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Pros and Cons of Our Taxes Funding the Arts

December 24, 2012

As a proponent of the free market the following article is not going to yield a slam-dunk case for art subsidies. If the free market fails in its production of art, it doesnt automatically follow that the government must influence the menu of available art by funneling money through an agency such as the NEA. I am a supporter of the arts, but I am not a supporter of government funding the arts. The late Ernest van den Haag, psychoanalyst, academic and 1972 Senior Fellow for the National Endowment for the Humanities was correct that the arts give pleasure to some and employment to others. But so does whiskey, a commodity for which few advocate government support.

If the NEA did not exist, the government would still be steering vast amounts of money to the arts. Donations to arts organizations are deductible from federal income taxes. It is consequently less costly, on an after-tax basis, to write a check to the local museum or symphony than would be the case if the deduction didnt exist. By lowering the price of the psychic gratification derived from supporting the arts, the government induces people to buy more of that psychic gratification than they otherwise would.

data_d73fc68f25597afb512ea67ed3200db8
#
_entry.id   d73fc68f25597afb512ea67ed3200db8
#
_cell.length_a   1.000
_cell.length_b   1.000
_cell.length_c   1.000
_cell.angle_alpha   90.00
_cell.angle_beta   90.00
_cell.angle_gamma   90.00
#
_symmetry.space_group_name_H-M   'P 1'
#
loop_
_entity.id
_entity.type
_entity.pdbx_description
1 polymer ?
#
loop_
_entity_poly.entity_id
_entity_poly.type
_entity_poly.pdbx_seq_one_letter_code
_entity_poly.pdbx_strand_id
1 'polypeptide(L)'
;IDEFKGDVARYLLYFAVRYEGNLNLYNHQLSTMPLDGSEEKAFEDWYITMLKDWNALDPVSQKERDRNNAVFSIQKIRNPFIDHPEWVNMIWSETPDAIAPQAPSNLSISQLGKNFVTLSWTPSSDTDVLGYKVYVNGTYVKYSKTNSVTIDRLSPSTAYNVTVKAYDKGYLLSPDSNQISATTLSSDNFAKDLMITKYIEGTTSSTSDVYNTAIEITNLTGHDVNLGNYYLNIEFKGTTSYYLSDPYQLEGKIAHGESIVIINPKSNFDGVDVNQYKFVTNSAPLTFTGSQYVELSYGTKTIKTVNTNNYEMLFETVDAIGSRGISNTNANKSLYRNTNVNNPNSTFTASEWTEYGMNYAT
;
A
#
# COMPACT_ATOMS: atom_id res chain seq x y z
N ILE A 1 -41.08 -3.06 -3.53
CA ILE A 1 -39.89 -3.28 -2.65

A tax preference offers the advantage of not compelling people to finance art that they find objectionable or simply uninteresting. It also bypasses the administrative costs of a grant-making apparatus. To be sure, writig the arts into the tax code represents an intervention in the market. But it preserves the market element of leaving the choice in consumers’ hands, instead of making it the object of political horse trading.

Leaving the choices to people who care deeply about art is appropriate in light of the highly subjective nature of artistic tastes. Some music lovers would rather have more chamber music concerts, even at the cost of having fewer organ recitals. Others feel exactly the opposite. The nature of the marketplace is that no individual is likely to be completely satisfied with the programming mix that emerges from audience ticket purchases and tax-benefited private donations. But neither is the government likely to raise the overall level of satisfaction by favoring certain types of musical performances over others.


From → Economics

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